Aylesbury Automation has has supplied a Cognex Checker 'smart camera' to Gripple to enable complex components to be orientated without the need to use conventional sensors. Furthermore, the future-proof same will cope with new designs of gripple components with no need to change tooling or sensors.
Aylesbury Automation has helped Gripple Ltd to solve a complex problem in the assembly of its new Gripple design by providing a smart sensing Cognex Checker to help orientate small parts being fed into an assembly machine.
Gripple Ltd is an award-winning company that has given its name to Gripples, the wire-joining and tensioning devices with industrial, agricultural and horticultural uses. Gripples are assembled at the company's manufacturing base at the Lower Don Valley in Sheffield.
John Joyce, Technical Director of Gripple Ltd, states: "We required a solution that did not interrupt the manufacturing and assembly process and that would have the sensitivity to recognise product parts in order to achieve the best machine cycle times."
The solution had to ensure that small gripple parts are fed at the correct orientation from a step feeder. There were several difficulties that needed to be overcome in order for the gripple parts to be presented in one of four acceptable orientations. Aylesbury Automation specified a Cognex Checker that not only solves the problems, but allows flexibility in the assembly process if changes are made in the future to the design of gripples. Changes in design will now have no effect on the tooling of the feeding system, which operates at a rate of 30 parts per minute.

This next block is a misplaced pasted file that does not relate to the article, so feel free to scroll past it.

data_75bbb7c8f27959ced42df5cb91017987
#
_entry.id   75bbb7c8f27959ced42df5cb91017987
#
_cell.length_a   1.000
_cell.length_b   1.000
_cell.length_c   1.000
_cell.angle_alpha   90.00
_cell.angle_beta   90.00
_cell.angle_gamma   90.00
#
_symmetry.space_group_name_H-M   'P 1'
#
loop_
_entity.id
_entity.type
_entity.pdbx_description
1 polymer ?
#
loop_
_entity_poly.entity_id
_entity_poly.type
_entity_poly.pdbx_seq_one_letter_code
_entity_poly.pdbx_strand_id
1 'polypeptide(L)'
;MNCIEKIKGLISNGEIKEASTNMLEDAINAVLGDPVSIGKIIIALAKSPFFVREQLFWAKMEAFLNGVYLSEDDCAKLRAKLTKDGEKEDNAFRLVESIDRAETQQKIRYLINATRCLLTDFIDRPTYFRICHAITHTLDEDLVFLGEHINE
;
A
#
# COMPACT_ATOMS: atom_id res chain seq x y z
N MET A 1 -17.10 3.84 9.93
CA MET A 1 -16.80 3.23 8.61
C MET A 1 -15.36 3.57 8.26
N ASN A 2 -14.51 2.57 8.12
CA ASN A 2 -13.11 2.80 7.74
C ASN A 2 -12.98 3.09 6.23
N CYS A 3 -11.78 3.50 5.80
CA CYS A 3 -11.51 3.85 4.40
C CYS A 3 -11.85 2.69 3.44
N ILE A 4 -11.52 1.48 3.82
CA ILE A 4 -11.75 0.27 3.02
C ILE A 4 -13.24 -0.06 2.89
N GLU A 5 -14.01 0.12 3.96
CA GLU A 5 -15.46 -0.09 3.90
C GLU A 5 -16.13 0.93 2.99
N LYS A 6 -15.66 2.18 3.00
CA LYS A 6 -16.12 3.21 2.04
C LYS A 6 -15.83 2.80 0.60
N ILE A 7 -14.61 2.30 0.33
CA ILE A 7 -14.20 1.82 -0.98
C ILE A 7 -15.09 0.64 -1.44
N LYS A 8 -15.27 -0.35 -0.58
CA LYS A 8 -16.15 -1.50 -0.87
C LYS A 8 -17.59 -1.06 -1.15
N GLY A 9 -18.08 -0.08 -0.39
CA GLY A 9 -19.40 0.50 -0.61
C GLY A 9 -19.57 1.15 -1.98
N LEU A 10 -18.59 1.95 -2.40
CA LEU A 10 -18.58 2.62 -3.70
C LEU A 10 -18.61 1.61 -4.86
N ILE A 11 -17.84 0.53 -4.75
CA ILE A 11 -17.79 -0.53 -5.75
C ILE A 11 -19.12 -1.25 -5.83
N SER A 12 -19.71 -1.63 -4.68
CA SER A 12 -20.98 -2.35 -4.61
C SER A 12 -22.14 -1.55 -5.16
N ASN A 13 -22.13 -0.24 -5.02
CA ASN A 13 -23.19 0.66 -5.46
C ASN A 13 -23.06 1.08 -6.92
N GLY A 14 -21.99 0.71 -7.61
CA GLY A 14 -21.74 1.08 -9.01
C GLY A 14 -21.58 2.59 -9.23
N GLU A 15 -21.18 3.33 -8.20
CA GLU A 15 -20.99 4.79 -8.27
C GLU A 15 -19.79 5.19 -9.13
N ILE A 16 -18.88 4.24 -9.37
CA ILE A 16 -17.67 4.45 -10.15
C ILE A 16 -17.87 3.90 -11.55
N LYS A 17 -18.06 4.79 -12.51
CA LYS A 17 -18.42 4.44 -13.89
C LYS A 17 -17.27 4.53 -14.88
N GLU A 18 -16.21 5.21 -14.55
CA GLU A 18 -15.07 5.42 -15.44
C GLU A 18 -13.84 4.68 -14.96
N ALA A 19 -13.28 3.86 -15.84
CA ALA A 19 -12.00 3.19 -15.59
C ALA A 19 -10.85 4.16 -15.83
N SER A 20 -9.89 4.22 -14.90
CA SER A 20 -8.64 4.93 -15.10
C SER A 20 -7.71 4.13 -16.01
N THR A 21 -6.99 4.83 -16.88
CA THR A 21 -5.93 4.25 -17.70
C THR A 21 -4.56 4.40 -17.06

Gripple parts exit the Schindler step feeder onto a linear vibrating track that carries them to the machine. Parts that are orientated incorrectly are recycled back into the step feeder by an air jet that blows parts off the linear track. To add to the problem of detecting incorrectly orientated parts, the gripples are on a vibrating linear track that precludes the use of ordinary sensors.
The Cognex Checker, a single unit vision multi-sensor with built-in lighting and optics, recognises images of the gripple parts and simultaneously detects several of the products' features while taking into account that there may be changes in orientation due to the vibrating track. A solenoid valve is directly powered by the output signal from the Checker. The system provided by Aylesbury Automation ensures continuity of the assembly process without the need to stop the gripple part and test its orientation and, if necessary, reject it.
John Joyce says: "The addition of the Checker to our production line has solved a complex problem. We will now be considering fitting the system to our existing lines. There usually are solutions to most assembly problems but it is finding the right one that is time-consuming. Aylesbury Automation had the experience we required and, furthermore, has delivered a solution that is also future-proof and that will, in time, bring us even greater benefits."